Bud Conrad looks deeply into the entrails of US government spending.
Recently I had the pleasure of having lunch with the
Comptroller General of the United
States, David M. Walker. He heads up the
U.S. Government Accountability Office (GAO), the government’s internal
watchdog. As he was about to give a talk on out-of-control government deficits,
he had in his briefcase a chart on the size of the government’s obligations over
time. Our discussion about those obligations over lunch was followed by an
email exchange, and Walker
kindly helped me source additional GAO data, all of which allowed me to confirm
my analysis of the budget with projections from the Congressional Budget Office
I have also met with Douglas Holtz-Eakin, head of CBO, who
can competently recite the situation of six different budget projections without
notes. The combined scenarios of the GAO and CBO provided me with the basis to
create the following projection of the U.S. budget:
A clear picture emerges of a government completely out of
control. The blue line is the history of the U.S. Federal Government debt. The
green line shows the path we are now on, with debt soaring to impossible levels
against projected GDP. Importantly, the source isn’t some crazy hand-waving
blogger: these are the government’s own projections—and we all know they have
every incentive to accent the positive. If this is the best they can do at this
point, then you know things are not just bad, they are calamitous.
This glimpse at the future clearly shows that the debt of
will, in the foreseeable future, go from being a troubling yet manageable
fraction of the economy to being several times the size of economy. That can’t
happen without serious repercussions.
The government will be spending money they don’t have, which
means creating more of it out of thin air and diluting the value of all the dollars
that came before. It doesn’t take a Harvard MBA to know that the kind of deficits
projected above guarantee a persistently weak dollar, higher inflation and higher
interest rates going forward.
You may be right to criticize this analysis as only one of
many scenarios being developed all the time and that there are other assumptions
that lead to other estimates, and you would be right.
But I’ve looked at the assumptions, as has David Walker, and
it is more likely that the assumptions have underestimated
how serious the situation could become, maybe by a significant margin. For example,
in the projections above, the interest rate paid by the government stays flat.
Interest rates fell for 23 years and have only just recently bounced off of 45-year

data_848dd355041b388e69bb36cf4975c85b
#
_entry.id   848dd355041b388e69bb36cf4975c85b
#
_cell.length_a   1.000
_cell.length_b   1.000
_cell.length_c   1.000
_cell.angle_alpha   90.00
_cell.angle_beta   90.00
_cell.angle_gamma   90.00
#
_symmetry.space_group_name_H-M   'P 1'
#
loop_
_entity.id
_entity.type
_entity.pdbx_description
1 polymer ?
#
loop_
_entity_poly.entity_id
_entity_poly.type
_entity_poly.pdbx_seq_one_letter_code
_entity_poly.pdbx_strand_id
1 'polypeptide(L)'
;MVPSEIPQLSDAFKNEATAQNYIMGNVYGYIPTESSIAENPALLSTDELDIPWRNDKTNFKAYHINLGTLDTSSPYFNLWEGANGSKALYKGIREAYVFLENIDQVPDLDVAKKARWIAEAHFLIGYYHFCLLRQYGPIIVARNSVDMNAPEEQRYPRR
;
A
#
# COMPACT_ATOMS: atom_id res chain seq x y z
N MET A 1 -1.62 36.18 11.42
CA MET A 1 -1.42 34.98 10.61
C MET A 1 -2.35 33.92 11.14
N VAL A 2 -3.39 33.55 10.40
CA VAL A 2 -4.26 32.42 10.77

lows. The odds of interest rates staying at these low levels for decades into
the future are, in my opinion, nil. I have analyzed the scenario of the impact
of higher interest rates. The problem can get out of hand because it feeds on
itself: higher interest rates lead to higher interest on debt, which leads to
higher debt, which leads to greater loss in confidence in the dollar, which
leads to higher interest rates…and the loop makes itself worse.
Who is responsible for this sin of profligate spending? You
could start by pointing a finger at the House of Representatives as they are constitutionally
charged with holding the purse strings of the U.S. government. They voted for the
spending and programs we are now saddled with, they pass tax programs, and vote
in the big supplemental bills that fund the wars.
Entrusted with allocating the biggest sums of funding in the
world, they clamor for more and, in the process, act like termites chewing away
at the fiscal underpinnings of the economy, assuring the future bankruptcy of
the nation. And it is not just the modern politicos that are responsible, but a
failure to pursue sound monetary policies that extends back decades. Why do
they do it? That answer is easy and reflective of human nature… they do it to
curry favor with their constituents in order to get reelected.
Which further points the finger at us, the American public,
who instead of voting the bums out for wasting our money and handing a legacy
of debt to our grandchildren’s grandchildren, happily pocket the pork belly
doled out and reward the most prolific spenders with our votes.
The bottom line is that debt and deficits are baked into the
cake, exacerbated by the demographics of retiring baby boomers and a government
that not only shows no intention of slowing its spending, but quite the
opposite. In fact, like a penniless smoker breaking a child’s piggy bank to buy
a pack, the debt-addicted government has already spent the supposed “Trust
Funds” of Social Security and Medicare.
The government is closer to bankruptcy than anyone who has
not studied the situation can guess. You will hear government apologists claim
that the government can’t go bankrupt because they are the government, and along
with a complicit Federal Reserve, they can meet any debt obligation because
they have the printing press. That is precisely the problem. They can print any
amount of money they want. That has been theoretically possible since we went
off the gold standard in 1971.
It is this loss of any constraint on government spending
that has let the genie out of the bottle. The track is now laid. The long-term
future of the dollar is not in question. And to the extent that it is the basis
of all other currencies, the reserve currency of the world’s central banks, all
currencies are doomed.
Gold and the quality companies that produce or competently
explore for it (our focus in the International Speculator) should no longer be
viewed as entertaining speculations, but as portfolio requisites.